While Jirachi may pluck Lady Luck’s harpstrings more often than not, its attacks won’t faze bulky Steel-types such as Skarmory, Forretress, and Heatran. If Jirachi locks itself into Iron Head, Magnezone and Jellicent become excellent checks, while if it's using a coverage move, bulky Waters such as Slowbro, Gyarados, Milotic, and, again, Jellicent can threaten it with a burn or paralysis. Alternatively, one can look to a faster revenge killer, such as Landorus or Terrakion, to keep Jirachi down.
Fire- and Fighting-types such as Infernape, Terrakion, and Lucario can help Jirachi deal with Skarmory, Forretress, and Heatran, all of whom notably impede its progress. Bulky Water-types can be dealt with by Rotom-W or Jolteon. Magnezone, normally an excellent counter to Jirachi, won't like having to deal with Dugtrio and Gastrodon, making them great partners. Scizor, despite sharing a weakness to Fire, can use its powerful Bullet Punch to keep revenge killers away from Jirachi. Dragon-type Pokemon synergize well with Jirachi, as they resist Fire-type moves and break the opponent down for Jirachi to handle.
Celebi is a great VoltTurn user due to its ability to shrug off status as it switches out; it also beats some of the best counters to VoltTurn, such as Breloom and Virizion. Leaf Storm is an extremely powerful attack that can devastate the opponent when used properly. Both Hidden Power Ice and Fire are usable, so it's best to go with whatever type coverage the team needs more. Earth Power destroys any Heatran that tries to wall Celebi, while U-turn is the glue for this set and is key when trying to maintain momentum. This Celebi can take a more defensive route and use Recover, but it gets optimum coverage if using an attacking move instead.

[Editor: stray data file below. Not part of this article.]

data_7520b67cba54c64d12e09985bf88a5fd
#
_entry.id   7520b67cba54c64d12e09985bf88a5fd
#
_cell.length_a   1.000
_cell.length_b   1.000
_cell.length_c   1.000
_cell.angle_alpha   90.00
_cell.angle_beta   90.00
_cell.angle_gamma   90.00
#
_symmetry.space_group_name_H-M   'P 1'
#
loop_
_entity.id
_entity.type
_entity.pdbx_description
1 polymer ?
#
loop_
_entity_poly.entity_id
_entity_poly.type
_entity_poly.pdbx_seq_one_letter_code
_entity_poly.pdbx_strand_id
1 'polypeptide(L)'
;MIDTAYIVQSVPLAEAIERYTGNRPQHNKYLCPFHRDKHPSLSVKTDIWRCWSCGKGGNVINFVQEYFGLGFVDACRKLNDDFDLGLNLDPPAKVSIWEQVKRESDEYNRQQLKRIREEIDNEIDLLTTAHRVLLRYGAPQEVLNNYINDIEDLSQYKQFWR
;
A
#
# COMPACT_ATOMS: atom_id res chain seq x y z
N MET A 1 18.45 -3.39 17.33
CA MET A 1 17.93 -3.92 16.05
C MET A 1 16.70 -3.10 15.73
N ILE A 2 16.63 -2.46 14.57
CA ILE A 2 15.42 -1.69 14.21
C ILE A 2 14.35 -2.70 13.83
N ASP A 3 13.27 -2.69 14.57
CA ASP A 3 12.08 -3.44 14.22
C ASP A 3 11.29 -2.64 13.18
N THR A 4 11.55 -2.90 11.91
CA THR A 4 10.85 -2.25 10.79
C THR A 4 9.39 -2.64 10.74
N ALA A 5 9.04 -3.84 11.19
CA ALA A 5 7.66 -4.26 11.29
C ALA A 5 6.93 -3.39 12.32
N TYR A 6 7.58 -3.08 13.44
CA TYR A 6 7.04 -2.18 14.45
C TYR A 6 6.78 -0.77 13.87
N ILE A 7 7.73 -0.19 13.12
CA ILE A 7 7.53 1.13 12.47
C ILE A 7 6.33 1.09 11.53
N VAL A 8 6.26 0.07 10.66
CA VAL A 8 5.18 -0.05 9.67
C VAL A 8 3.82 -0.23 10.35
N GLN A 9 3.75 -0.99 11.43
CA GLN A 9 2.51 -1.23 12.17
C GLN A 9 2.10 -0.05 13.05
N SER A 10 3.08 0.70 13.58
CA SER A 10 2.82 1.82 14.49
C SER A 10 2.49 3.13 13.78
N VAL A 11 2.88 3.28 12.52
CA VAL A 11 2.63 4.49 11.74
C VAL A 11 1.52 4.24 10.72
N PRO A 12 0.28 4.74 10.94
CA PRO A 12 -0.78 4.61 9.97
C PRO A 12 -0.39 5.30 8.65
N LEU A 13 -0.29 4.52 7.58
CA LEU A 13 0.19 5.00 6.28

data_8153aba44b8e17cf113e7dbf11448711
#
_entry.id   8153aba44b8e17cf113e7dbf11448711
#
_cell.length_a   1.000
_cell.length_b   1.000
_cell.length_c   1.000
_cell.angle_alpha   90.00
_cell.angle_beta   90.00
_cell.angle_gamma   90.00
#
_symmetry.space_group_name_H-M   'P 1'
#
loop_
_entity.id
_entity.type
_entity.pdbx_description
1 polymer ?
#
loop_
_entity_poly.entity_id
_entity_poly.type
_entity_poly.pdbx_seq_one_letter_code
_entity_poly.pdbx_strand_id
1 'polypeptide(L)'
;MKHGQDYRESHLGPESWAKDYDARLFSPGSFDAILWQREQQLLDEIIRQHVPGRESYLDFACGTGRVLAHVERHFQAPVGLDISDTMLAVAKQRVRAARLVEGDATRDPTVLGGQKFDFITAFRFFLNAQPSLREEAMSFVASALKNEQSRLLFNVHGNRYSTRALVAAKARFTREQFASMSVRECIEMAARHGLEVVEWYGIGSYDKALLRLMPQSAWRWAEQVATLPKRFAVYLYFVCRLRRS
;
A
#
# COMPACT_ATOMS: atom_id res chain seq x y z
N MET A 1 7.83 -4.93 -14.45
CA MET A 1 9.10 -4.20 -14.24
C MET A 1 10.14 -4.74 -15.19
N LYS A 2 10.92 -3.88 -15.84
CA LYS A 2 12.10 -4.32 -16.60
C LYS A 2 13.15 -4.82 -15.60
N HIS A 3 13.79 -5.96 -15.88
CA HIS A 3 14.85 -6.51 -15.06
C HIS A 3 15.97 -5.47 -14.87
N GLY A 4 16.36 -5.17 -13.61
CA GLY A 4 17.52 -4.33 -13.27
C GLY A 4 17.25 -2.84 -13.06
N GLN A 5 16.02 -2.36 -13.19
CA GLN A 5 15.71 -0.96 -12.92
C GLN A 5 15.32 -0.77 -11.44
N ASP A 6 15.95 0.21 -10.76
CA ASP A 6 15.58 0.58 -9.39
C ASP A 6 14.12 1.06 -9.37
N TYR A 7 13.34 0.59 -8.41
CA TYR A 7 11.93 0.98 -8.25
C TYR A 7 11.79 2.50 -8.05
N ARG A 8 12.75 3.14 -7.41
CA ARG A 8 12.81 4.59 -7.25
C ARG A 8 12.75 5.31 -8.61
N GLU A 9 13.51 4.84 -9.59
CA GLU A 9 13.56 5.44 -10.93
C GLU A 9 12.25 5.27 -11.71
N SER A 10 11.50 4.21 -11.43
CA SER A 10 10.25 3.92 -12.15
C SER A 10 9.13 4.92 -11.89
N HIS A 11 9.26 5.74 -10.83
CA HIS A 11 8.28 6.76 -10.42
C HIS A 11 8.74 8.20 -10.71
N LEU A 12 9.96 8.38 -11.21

Celebi isn't used as often as other VoltTurn users for several reasons. For one, its STAB moves are easily walled by several common OU Pokemon, and it doesn't have the power or Speed of many other VoltTurn users. If Celebi chooses to use a Choice Scarf or Choice Specs, many Pokemon will be able to switch in with ease on it, making both these items poor options. Should Celebi opt to lock itself into Leaf Storm, Scizor, Heatran, and Volcarona can switch in with impunity and proceed to either set up or threaten it with a super effective STAB move. If it elects to run Hidden Power Fire, Dragonite can switch in without much fear; whereas Metagross and Jirachi can switch in easily on Hidden Power Ice variants. If it uses Earth Power, Gyarados, Salamence, Tornadus, and other offensive Flying-types or Levitating Pokemon can find themselves with one free turn of setup. Finally, Blissey and Chansey, being the fat pink blobs they are, can switch into everything that Celebi can throw at them and heal up or threaten it with status, forcing it out.